August 4th - Humpback whale mania! And orcas to boot!

What an exciting day! A friend was at Neck Point, a beautiful park just north of Nanaimo, and spotted humpback whales from shore! We headed to search in that vicinity and were extremely fortunate to pick up 5 humpback whales. That's right - FIVE!

 The dorsal fin of a humpback as it surfaces. Photo by Jenna Keen.

The dorsal fin of a humpback as it surfaces. Photo by Jenna Keen.

 Get a load of that humpback length! You can see where the blowhole is in relation to the dorsal fin. Photo by Jenna Keen.

Get a load of that humpback length! You can see where the blowhole is in relation to the dorsal fin. Photo by Jenna Keen.

 What a fun shot!! That massive pectoral fin popping out of the water for a wave. Photo by Val Watson.

What a fun shot!! That massive pectoral fin popping out of the water for a wave. Photo by Val Watson.

For the most part, humpback whales travel solitarily while in their northern fishing grounds, or they'll occasionally join up with a friend to forage and travel together. The relationships between multiple humpback whales associating in the Salish Sea is still a huge mystery to us and to scientists so we are thrilled at every chance we get to witness these interactions!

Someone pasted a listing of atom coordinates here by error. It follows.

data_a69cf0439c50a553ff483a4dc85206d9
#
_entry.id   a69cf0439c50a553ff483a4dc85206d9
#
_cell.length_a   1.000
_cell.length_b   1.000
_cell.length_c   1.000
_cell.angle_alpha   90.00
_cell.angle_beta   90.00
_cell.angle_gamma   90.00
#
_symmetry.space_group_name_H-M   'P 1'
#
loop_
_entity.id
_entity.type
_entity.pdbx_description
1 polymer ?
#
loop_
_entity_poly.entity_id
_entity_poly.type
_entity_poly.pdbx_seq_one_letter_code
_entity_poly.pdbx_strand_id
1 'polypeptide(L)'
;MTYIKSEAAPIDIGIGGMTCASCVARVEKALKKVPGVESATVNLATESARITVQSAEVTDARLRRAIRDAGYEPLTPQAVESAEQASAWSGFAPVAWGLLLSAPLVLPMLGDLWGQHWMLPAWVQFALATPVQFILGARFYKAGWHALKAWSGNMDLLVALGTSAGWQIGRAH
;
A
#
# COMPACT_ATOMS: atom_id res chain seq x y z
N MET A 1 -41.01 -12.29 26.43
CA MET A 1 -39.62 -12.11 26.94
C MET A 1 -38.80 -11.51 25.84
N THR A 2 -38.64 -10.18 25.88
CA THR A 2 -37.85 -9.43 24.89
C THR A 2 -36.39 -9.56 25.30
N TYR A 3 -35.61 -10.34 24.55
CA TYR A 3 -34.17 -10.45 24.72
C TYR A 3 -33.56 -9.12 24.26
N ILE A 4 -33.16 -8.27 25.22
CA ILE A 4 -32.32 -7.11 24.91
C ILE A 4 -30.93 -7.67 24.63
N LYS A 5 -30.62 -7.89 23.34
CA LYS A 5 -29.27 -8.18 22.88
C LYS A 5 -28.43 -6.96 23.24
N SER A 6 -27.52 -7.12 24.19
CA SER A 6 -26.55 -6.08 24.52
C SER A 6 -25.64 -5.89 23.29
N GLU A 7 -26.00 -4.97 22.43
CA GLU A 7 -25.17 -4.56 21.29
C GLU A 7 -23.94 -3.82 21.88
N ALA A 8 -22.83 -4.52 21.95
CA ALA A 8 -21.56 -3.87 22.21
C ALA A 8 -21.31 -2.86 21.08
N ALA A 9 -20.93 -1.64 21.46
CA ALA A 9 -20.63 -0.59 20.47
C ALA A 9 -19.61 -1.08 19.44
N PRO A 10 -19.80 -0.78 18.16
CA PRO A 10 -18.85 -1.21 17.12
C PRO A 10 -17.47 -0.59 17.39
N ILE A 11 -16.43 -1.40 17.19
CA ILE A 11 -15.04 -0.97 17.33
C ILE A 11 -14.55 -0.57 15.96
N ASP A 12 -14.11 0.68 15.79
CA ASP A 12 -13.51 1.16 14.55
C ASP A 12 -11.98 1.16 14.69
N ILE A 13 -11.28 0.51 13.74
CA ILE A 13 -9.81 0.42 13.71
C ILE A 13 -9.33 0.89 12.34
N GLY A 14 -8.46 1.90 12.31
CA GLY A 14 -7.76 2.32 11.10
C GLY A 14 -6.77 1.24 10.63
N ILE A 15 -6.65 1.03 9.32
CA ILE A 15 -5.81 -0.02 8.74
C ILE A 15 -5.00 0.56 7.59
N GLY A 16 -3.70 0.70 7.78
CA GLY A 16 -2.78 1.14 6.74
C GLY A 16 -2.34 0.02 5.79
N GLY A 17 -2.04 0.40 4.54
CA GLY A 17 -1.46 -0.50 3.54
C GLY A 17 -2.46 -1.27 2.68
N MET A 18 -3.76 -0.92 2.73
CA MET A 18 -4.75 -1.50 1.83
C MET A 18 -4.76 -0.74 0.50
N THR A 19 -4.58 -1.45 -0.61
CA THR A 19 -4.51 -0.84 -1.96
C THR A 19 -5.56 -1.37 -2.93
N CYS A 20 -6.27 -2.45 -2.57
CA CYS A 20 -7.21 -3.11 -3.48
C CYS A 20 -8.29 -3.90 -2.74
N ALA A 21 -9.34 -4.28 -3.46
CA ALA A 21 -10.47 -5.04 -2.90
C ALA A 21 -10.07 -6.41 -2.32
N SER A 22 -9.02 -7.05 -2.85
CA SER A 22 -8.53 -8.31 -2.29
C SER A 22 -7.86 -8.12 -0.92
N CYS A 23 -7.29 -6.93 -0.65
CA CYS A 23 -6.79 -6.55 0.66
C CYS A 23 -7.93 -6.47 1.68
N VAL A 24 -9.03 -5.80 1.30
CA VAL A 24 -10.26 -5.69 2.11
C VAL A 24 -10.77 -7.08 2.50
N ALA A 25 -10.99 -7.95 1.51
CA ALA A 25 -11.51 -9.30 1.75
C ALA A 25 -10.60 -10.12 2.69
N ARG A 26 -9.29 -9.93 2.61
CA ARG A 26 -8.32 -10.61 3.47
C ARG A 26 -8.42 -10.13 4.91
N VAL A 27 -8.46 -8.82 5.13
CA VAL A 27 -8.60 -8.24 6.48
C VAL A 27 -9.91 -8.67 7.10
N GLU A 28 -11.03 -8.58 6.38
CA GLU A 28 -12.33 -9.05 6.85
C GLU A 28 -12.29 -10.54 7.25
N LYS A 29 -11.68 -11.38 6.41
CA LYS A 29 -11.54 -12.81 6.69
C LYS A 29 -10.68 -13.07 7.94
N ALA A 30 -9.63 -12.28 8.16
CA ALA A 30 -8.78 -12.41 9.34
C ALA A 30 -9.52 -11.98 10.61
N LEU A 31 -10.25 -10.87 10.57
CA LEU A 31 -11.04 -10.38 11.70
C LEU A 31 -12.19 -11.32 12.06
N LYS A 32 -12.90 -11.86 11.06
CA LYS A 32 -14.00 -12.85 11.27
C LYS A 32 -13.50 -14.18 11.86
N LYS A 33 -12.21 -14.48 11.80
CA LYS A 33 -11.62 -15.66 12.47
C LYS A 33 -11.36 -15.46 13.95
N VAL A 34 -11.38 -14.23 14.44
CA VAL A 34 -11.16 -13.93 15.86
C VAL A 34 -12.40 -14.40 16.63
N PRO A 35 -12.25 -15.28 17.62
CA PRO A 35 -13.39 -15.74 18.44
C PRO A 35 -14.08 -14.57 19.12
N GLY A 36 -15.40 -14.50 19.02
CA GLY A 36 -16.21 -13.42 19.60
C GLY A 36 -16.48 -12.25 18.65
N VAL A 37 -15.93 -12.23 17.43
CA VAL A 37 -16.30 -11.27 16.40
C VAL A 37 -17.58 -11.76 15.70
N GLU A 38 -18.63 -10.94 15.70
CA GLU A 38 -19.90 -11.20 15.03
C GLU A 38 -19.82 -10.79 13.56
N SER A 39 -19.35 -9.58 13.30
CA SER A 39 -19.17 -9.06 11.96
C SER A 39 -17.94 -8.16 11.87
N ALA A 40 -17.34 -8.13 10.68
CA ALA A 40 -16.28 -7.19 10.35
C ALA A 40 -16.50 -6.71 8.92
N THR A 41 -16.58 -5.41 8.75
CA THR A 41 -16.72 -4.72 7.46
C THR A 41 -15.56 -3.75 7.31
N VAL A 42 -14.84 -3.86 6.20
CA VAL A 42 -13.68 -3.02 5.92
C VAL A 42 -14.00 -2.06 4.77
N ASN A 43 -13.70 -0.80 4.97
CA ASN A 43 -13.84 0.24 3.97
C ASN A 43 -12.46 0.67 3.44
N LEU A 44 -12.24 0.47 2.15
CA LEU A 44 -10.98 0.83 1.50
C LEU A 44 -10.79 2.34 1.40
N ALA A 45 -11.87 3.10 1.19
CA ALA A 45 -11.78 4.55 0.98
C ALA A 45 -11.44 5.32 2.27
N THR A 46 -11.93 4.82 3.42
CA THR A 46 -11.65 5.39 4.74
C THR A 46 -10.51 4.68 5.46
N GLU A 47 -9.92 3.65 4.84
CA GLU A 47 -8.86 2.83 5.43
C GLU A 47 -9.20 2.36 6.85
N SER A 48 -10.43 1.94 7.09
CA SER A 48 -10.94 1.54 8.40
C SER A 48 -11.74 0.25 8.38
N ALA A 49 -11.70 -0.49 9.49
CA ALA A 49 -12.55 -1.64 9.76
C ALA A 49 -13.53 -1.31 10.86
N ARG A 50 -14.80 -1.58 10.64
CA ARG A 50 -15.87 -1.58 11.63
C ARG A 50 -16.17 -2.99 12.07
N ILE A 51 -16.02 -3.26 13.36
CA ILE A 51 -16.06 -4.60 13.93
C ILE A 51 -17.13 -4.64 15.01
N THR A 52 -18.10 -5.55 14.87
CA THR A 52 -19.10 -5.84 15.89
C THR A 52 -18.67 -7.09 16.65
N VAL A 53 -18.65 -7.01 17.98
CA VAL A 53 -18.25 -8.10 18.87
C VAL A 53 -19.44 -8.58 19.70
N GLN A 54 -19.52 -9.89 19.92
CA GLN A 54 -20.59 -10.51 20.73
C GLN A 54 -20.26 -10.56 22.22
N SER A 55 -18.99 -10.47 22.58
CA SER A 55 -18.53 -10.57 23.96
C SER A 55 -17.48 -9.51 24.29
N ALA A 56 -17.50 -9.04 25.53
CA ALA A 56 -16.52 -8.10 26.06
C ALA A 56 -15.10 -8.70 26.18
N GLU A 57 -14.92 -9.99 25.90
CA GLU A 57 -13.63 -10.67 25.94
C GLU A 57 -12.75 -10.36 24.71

Two humpbacks surfacing simultaneously. Photo by Jenna Keen.

Two humpbacks surfacing simultaneously. Photo by Jenna Keen.

 The tail end of a breach by this gentle giant! Photo by Val Watson.

The tail end of a breach by this gentle giant! Photo by Val Watson.

Humpback whales "Geometry", "Anvil", "Heather", "Split Fluke", and "Zorro" were identified by various boats throughout the day. Thanks to Keta and MERS, two non-profits that work hard to record humpback data and catalogue different flukes, we were able to identify these individuals and learn more about their histories.

 Zorro (left) showing off the fluke and a sneak peek at a pectoral fin on the right. Photo by Val Watson.

Zorro (left) showing off the fluke and a sneak peek at a pectoral fin on the right. Photo by Val Watson.

The afternoon tours were even more fortunate. Not only did they get to see all of these humpback whales, they also got to watch a family of orcas! The T18's, a family of 4 whales that had been seen earlier in the week, were also seen from shore at Neck Point. Whale soup just outside of Nanaimo!

 T19C surfacing in the water. Photo by Jenna Keen.

T19C surfacing in the water. Photo by Jenna Keen.

 Three members from T19 pod surfacing together. Photo by Jenna Keen.

Three members from T19 pod surfacing together. Photo by Jenna Keen.

 T19B (left) and T19C (right) surfacing together. Photo by Jenna Keen.

T19B (left) and T19C (right) surfacing together. Photo by Jenna Keen.

 Heather showing off her fluke as she goes for a deep dive! Photo by Jenna Keen.

Heather showing off her fluke as she goes for a deep dive! Photo by Jenna Keen.

 Just a couple of whales hanging out. Photo by Val Watson

Just a couple of whales hanging out. Photo by Val Watson

 Mid pectoral slap with another humpback! Photo by Val Watson.

Mid pectoral slap with another humpback! Photo by Val Watson.

Jilann LechnerComment